However the law was so broad that officers all interpreted it differently so enforcement was selective; officers were singling out the homeless and citing or arresting people for simply having personal belongings in their vehicles even when they were parked in private parking structures or lots, making an already difficult situation even worse. Fortunately in June of this year the Ninth Circuit Court saw fit to overturn the law saying it was “potentially discriminatory and unconstitutional” and that the law criminalized innocent behavior. Chalk one up for the poor guys!

Can you imagine losing your home and being forced to live out of your car? I remember as a teen I lived out of my VW for a week at the river while everyone else tented. Believe me it got old quick! at least my seats reclined which made sleeping a bit easier. And I didn’t have to worry about being forced to move my vehicle nightly or where my next meal was coming from. Still, it sucked. I can’t imagine having to live out of my vehicle on a full time basis.

Currently there is no accurate figure as to how many ‘hidden homeless’ there are in California. What makes it difficult is that many of the hidden homeless are embarrassed and try to keep their situation secret. Best guess estimates put the number at about 10% of the homeless family population and growing. So what can be done to remedy the situation of these ‘hidden homeless’? Some larger cities are already addressing the problem and have created or are in the process of creating large, secure parking areas for the hidden homeless which will certainly help, but what about those who live in the many smaller cities that still have ordinances that prohibit over night parking. What do the hidden homeless do there?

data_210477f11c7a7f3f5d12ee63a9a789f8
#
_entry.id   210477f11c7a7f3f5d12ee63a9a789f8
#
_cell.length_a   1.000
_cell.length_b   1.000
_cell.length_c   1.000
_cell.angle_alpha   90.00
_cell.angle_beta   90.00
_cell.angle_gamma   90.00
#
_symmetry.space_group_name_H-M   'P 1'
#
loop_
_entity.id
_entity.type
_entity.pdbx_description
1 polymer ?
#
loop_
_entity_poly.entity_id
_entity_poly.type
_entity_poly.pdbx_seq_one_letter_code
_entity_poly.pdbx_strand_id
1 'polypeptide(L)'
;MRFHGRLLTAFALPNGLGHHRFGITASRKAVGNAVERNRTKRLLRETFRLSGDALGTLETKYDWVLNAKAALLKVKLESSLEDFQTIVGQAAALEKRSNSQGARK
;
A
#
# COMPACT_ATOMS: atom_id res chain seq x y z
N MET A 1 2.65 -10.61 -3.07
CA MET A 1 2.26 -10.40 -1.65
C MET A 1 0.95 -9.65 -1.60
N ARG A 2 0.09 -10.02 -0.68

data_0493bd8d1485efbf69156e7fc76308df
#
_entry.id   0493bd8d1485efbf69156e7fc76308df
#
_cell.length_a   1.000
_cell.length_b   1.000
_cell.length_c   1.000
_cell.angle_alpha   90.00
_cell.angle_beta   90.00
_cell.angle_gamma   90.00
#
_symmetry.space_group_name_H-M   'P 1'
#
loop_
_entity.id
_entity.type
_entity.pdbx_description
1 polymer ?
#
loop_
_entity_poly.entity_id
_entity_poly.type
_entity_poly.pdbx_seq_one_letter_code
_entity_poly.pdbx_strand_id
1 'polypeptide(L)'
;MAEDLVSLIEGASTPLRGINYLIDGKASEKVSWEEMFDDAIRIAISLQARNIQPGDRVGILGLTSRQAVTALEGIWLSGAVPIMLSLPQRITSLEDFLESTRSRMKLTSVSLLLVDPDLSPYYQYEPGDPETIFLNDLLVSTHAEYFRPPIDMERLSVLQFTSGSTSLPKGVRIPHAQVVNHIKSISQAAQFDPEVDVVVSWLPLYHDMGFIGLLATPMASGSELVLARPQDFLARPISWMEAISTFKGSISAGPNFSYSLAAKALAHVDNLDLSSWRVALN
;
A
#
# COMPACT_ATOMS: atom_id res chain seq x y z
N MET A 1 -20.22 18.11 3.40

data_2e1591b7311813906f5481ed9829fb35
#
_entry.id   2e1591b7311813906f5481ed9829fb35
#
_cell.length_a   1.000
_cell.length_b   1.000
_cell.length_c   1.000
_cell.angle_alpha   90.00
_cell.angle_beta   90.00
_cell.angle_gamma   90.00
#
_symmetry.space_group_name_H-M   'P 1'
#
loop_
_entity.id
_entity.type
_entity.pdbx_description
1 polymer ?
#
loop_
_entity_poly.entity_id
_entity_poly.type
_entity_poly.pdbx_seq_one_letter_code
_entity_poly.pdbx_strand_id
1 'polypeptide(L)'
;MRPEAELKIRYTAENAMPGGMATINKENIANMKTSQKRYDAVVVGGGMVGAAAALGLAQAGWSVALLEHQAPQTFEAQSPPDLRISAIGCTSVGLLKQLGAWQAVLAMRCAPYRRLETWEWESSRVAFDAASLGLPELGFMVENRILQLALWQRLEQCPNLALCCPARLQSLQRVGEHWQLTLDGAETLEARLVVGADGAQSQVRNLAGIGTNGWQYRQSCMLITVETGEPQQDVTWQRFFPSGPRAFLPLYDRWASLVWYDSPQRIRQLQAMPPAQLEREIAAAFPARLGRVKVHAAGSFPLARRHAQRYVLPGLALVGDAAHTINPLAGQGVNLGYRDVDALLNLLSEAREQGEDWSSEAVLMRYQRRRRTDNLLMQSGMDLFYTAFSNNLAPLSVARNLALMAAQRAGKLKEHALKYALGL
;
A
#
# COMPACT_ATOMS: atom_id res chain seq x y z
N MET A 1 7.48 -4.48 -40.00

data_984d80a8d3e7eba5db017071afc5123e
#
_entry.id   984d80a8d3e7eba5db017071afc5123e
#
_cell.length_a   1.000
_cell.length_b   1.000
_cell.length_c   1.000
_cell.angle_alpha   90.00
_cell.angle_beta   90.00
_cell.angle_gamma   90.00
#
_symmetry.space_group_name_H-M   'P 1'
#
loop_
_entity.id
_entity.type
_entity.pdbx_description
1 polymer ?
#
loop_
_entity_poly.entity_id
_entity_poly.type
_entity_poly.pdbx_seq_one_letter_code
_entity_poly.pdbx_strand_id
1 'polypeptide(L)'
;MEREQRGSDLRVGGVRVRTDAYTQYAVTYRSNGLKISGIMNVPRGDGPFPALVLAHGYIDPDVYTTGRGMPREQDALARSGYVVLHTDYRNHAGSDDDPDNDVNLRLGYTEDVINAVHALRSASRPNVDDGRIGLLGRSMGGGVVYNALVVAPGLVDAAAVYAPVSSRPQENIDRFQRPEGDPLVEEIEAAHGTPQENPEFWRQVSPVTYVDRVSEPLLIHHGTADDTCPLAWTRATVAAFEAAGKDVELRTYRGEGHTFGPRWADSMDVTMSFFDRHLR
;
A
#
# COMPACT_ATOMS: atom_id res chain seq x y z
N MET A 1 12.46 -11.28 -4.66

Although the parking lots and open street parking are a temporary answer to aid a particular group of homeless, I think the real answer is to address the homeless problem in its entirety. Sacramento holds the key. Law makers need to get down to business make things happen. Do you realize that there are laws on the books that if enacted could bring quick relief for the homeless. There is a major shortage of long term, year round homeless shelters and facilities for the growing homeless population in our state. At the state level all that has to be done is to declare a statewide shelter crisis.  Law makers should band together and call upon the Governor to declare such an emergency. But the legislators are reluctant to act. Even at the city level the mayor or board of Supervisors can declare a shelter emergency but few communities have.

What the hell is going on?  The number of homeless women and children has increased, shelters across California are at capacity, Something needs to be done! Come on Sacramento get it together! Homelessness isn’t going to go away quietly into the night. The time has come to act. Get Brown to declare a shelter emergency and do it soon so that the problem can be addressed correctly. No more band aids! You go home to a warm, safe home every night, these people are crowded into shelters, sleep in their cold vehicles, or under a bridge somewhere.